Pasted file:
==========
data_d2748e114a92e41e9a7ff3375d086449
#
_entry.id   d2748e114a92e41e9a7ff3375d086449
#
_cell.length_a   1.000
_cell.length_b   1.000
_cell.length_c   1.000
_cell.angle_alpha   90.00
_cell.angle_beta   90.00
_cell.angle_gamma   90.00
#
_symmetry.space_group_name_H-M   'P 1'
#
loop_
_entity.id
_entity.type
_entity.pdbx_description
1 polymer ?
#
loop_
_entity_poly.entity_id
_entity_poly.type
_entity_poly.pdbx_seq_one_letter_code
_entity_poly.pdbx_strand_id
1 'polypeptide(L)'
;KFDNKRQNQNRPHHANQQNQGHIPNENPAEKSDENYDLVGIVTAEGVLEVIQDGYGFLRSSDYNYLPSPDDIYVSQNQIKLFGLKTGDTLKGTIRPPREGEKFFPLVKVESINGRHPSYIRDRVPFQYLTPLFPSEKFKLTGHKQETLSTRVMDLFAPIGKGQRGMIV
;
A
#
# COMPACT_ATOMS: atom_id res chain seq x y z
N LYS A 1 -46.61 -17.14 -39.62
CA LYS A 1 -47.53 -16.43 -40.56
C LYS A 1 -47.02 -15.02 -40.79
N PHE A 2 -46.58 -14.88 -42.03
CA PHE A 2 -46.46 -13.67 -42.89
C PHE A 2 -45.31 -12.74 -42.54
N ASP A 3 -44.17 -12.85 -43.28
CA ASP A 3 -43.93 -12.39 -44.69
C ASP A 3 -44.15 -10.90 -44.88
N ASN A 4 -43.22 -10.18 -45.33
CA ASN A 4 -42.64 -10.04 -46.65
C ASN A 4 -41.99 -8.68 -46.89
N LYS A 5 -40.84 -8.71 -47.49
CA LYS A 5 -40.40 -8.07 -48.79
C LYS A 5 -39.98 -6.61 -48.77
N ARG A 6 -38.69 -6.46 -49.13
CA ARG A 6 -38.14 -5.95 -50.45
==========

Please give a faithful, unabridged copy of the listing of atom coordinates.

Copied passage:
data_d2748e114a92e41e9a7ff3375d086449
#
_entry.id   d2748e114a92e41e9a7ff3375d086449
#
_cell.length_a   1.000
_cell.length_b   1.000
_cell.length_c   1.000
_cell.angle_alpha   90.00
_cell.angle_beta   90.00
_cell.angle_gamma   90.00
#
_symmetry.space_group_name_H-M   'P 1'
#
loop_
_entity.id
_entity.type
_entity.pdbx_description
1 polymer ?
#
loop_
_entity_poly.entity_id
_entity_poly.type
_entity_poly.pdbx_seq_one_letter_code
_entity_poly.pdbx_strand_id
1 'polypeptide(L)'
;KFDNKRQNQNRPHHANQQNQGHIPNENPAEKSDENYDLVGIVTAEGVLEVIQDGYGFLRSSDYNYLPSPDDIYVSQNQIKLFGLKTGDTLKGTIRPPREGEKFFPLVKVESINGRHPSYIRDRVPFQYLTPLFPSEKFKLTGHKQETLSTRVMDLFAPIGKGQRGMIV
;
A
#
# COMPACT_ATOMS: atom_id res chain seq x y z
N LYS A 1 -46.61 -17.14 -39.62
CA LYS A 1 -47.53 -16.43 -40.56
C LYS A 1 -47.02 -15.02 -40.79
N PHE A 2 -46.58 -14.88 -42.03
CA PHE A 2 -46.46 -13.67 -42.89
C PHE A 2 -45.31 -12.74 -42.54
N ASP A 3 -44.17 -12.85 -43.28
CA ASP A 3 -43.93 -12.39 -44.69
C ASP A 3 -44.15 -10.90 -44.88
N ASN A 4 -43.22 -10.18 -45.33
CA ASN A 4 -42.64 -10.04 -46.65
C ASN A 4 -41.99 -8.68 -46.89
N LYS A 5 -40.84 -8.71 -47.49
CA LYS A 5 -40.40 -8.07 -48.79
C LYS A 5 -39.98 -6.61 -48.77
N ARG A 6 -38.69 -6.46 -49.13
CA ARG A 6 -38.14 -5.95 -50.45